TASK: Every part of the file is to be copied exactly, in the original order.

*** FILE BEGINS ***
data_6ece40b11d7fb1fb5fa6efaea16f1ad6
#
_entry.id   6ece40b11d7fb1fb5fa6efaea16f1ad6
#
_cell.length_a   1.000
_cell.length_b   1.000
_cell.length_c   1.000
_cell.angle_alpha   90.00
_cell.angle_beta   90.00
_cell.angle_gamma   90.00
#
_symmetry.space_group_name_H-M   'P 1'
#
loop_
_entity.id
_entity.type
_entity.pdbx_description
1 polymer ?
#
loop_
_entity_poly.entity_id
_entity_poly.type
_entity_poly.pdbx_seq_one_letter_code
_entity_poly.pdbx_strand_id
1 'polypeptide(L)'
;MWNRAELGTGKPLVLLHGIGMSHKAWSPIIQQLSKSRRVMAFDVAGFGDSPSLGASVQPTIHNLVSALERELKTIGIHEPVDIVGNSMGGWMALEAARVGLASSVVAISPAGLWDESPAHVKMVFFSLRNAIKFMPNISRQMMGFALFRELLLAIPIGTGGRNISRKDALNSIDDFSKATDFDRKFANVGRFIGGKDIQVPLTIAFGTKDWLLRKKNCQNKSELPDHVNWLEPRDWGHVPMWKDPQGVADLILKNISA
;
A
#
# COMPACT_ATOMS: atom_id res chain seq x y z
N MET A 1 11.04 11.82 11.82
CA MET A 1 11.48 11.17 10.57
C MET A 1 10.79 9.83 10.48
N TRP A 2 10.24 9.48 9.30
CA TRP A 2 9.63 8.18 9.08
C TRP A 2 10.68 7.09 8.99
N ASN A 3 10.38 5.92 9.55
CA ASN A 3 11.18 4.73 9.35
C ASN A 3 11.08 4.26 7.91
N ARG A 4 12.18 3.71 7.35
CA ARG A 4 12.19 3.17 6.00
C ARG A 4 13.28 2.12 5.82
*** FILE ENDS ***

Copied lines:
data_6ece40b11d7fb1fb5fa6efaea16f1ad6
#
_entry.id   6ece40b11d7fb1fb5fa6efaea16f1ad6
#
_cell.length_a   1.000
_cell.length_b   1.000
_cell.length_c   1.000
_cell.angle_alpha   90.00
_cell.angle_beta   90.00
_cell.angle_gamma   90.00
#
_symmetry.space_group_name_H-M   'P 1'
#
loop_
_entity.id
_entity.type
_entity.pdbx_description
1 polymer ?
#
loop_
_entity_poly.entity_id
_entity_poly.type
_entity_poly.pdbx_seq_one_letter_code
_entity_poly.pdbx_strand_id
1 'polypeptide(L)'
;MWNRAELGTGKPLVLLHGIGMSHKAWSPIIQQLSKSRRVMAFDVAGFGDSPSLGASVQPTIHNLVSALERELKTIGIHEPVDIVGNSMGGWMALEAARVGLASSVVAISPAGLWDESPAHVKMVFFSLRNAIKFMPNISRQMMGFALFRELLLAIPIGTGGRNISRKDALNSIDDFSKATDFDRKFANVGRFIGGKDIQVPLTIAFGTKDWLLRKKNCQNKSELPDHVNWLEPRDWGHVPMWKDPQGVADLILKNISA
;
A
#
# COMPACT_ATOMS: atom_id res chain seq x y z
N MET A 1 11.04 11.82 11.82
CA MET A 1 11.48 11.17 10.57
C MET A 1 10.79 9.83 10.48
N TRP A 2 10.24 9.48 9.30
CA TRP A 2 9.63 8.18 9.08
C TRP A 2 10.68 7.09 8.99
N ASN A 3 10.38 5.92 9.55
CA ASN A 3 11.18 4.73 9.35
C ASN A 3 11.08 4.26 7.91
N ARG A 4 12.18 3.71 7.35
CA ARG A 4 12.19 3.17 6.00
C ARG A 4 13.28 2.12 5.82